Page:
Next, an exhibit comprised of somber photography all of which portray similarly tragic moments in world history. From photographs of World War II concentration camps to 1960 race riots, the collection ignited a gut-wrenching sensation from within. The dreary energy and dismal shots couldn’t help but make my jaw drop at certain moments. Finally able to conjure a sentence after much sensory consumption I disclose, “These exhibits carry such a variety of emotions.”

My date nods and we slowly wander down different paths to the next floor where photography lessens and abstract painting and installations beckon our attention with bright colors, powerful swirls and enigmatic painted trees. The pieces are astounding. My once saddened facial expression instantly lifts with the vibrancy of the artwork. The giant canvasses stretch across the wall like the smile spanning my face. No words or faces were needed- their beauty champions on its own without question.

This floor undoubtedly stands as my favorite. The creativity popping through each piece left us both staring in gleaming admiration for the masterpieces in front of us. This feeling of glowing passion signaled the exact inspiration I had hoped to find here- unparalleled artistic creations which compare to visions in dreams and defy societal labels.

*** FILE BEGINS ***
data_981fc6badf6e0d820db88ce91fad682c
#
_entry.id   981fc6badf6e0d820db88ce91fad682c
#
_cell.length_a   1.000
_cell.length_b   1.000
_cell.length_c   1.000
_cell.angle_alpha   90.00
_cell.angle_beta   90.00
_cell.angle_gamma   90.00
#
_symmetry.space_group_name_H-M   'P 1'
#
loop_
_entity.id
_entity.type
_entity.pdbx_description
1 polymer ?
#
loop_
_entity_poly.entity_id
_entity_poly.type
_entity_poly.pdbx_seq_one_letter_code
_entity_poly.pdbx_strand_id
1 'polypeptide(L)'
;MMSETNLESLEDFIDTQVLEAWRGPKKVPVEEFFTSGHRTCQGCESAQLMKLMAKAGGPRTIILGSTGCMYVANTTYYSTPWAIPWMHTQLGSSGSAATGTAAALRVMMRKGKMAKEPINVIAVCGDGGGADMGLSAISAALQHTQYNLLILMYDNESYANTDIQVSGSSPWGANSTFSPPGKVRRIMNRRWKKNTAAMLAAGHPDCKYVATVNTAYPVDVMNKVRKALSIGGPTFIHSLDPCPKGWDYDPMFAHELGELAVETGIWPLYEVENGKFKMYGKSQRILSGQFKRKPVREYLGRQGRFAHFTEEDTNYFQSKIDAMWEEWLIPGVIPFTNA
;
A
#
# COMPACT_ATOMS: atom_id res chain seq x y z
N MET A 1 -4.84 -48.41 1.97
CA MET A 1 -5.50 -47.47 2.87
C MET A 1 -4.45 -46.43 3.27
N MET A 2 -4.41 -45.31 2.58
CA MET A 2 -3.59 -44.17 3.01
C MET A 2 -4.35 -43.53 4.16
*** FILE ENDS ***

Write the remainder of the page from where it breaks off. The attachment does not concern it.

As the security guard’s voice echoed across the floor, “the museum will be closing in five minutes!” we both murmur in disappointment, hastening through the remainder of the exhibits to catch our last glimpse of artistic invigoration. Lastly, we explore the “How Wine Became Modern” exhibit, which is nothing short of intriguing, leaving my senses feeling engulfed in the pleasant aroma of Pinot Noir and various worldly wines.The security guard beckons once more and we meander down to the gift shop.

A variety of emotions were felt that night at the SFMOMA. The culmination of images left us both in a calming state- a definite natural high of inspiration, grateful that such beauty can be found so close to home in the creative hub of San Francisco.

Not only did the SFMOMA contribute to a memorable Thursday evening at only $9, but more importantly ignited a spark in my then fizzling artistic fire- a gift to my personal Muse that I am genuinely grateful for. I highly recommend this set of exhibits and plan to revisit the upcoming installations. Anything less would only be neglecting my Muse and the creative flames within.

EXHIBIT: Exposed & How Wine Became Modern

WHEN: Exhibits run until April 17, 2011.
Monday – Tuesday 11:00 A.M. – 5:45 P.M.
Wednesday -Closed
Thursday 11:00 A.M. – 8:45 P.M.
Friday – Sunday 11:00 a.m. – 5:45 p.m.

WHERE: Museum of Modern Art
151 Third Street San Francisco, CA 94310

PHONE: 415.357.4000

Adults: $18.00
Seniors: $12.00
Students: $9.00
Click here to purchase tickets

Kids 12 and under, accompanied by an adultFREE
Thursday evenings: Half-price admission
First Tuesday of each month: FREE